The OSDH Office of Minority Health & Health Equity partners with the community to design, implement and evaluate policies, practices and services to ensure cultural and linguistic appropriateness.
The Office of Minority Health addresses disease prevention, health promotion, risk reduction, healthier lifestyle choices, use of health care services and barriers to health care for racial and ethnic minorities. Office of Minority Health grants support public and private community-based practices and innovative program models that address health disparities through improvements in public awareness, education, prevention and service delivery to minority communities; works to heighten public awareness on programs and initiatives that are aimed at reducing health and health care disparities and advancing health equity.
Preparing for a Lifetime addresses targeted interventions for maternal health behaviors before and during pregnancy, maternal infections, prematurity, postpartum depression and tobacco use. Infant health efforts focus on infant safe sleep, breastfeeding and childhood injury. Racial and ethnic disparities exist in infant mortality, child health status and maternity practices and can be partly attributed to social determinants of health.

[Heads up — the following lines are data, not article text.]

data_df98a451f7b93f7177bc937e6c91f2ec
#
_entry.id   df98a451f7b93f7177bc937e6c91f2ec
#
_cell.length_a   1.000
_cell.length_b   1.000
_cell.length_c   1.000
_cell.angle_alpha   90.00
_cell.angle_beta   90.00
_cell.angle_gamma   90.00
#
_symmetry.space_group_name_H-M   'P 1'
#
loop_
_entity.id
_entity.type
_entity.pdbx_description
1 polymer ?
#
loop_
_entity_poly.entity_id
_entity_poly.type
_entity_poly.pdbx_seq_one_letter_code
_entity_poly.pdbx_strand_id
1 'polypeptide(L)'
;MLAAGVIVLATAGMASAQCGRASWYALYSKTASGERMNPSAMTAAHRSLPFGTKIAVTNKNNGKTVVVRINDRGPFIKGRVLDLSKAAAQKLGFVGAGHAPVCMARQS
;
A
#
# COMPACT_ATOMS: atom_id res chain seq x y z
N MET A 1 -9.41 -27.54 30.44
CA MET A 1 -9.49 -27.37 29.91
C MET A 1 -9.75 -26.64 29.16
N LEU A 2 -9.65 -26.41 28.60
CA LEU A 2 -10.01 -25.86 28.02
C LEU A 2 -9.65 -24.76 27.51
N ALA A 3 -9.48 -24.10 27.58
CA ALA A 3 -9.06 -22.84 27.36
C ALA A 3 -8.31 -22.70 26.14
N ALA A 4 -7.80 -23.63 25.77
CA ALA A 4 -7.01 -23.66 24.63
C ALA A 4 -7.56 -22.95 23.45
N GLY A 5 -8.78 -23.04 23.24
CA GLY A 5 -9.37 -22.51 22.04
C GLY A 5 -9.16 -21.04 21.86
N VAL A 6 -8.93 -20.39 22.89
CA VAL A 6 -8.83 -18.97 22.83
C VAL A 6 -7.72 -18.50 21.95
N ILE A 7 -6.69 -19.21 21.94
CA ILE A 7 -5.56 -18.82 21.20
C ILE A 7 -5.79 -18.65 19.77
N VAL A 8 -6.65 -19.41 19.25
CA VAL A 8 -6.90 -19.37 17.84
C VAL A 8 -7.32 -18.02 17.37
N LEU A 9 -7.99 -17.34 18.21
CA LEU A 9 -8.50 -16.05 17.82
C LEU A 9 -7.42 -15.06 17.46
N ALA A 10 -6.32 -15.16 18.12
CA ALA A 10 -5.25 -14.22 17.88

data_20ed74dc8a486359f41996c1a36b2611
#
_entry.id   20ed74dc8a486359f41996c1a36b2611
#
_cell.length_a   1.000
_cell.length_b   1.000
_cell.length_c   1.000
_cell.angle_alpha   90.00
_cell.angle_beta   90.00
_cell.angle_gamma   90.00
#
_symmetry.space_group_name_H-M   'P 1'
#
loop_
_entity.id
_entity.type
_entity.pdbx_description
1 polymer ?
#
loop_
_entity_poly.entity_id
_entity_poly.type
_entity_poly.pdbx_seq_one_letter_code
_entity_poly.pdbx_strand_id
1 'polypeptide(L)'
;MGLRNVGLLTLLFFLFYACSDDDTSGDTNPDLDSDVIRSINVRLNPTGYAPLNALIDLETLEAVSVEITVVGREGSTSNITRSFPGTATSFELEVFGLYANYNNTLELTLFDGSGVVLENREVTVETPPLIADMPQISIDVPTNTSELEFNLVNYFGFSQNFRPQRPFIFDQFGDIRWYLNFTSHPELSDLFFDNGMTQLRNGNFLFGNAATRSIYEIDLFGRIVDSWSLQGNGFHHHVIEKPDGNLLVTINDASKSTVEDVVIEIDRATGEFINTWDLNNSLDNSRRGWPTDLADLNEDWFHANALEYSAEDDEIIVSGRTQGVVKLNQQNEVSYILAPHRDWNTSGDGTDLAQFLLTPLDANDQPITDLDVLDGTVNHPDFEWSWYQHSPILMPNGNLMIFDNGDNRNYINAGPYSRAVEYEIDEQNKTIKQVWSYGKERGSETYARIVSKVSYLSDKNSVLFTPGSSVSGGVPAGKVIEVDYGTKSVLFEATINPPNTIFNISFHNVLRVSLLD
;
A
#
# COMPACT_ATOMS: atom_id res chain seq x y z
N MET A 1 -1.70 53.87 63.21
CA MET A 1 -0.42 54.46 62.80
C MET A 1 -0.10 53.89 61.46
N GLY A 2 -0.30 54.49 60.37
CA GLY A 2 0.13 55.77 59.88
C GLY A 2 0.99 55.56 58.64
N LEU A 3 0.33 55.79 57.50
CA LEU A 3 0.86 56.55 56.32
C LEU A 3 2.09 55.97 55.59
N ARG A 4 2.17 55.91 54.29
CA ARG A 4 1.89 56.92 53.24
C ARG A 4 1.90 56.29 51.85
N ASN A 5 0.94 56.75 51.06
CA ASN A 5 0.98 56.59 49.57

People battling leukemia, lymphoma, sickle cell and other blood diseases may need a blood stem cell or marrow transplant. Be the Match ® registry allows an individual to volunteer to be listed as a potential blood stem cell donor. When it comes to matching human leukocyte antigen (HLA) types, a patient’s ethnic background is important in predicting the likelihood of finding a match. This is because HLA markers used in matching are inherited. Some ethnic groups have more complex tissue types than others. So a person’s best chance of finding a donor may be with someone of the same ethnic background.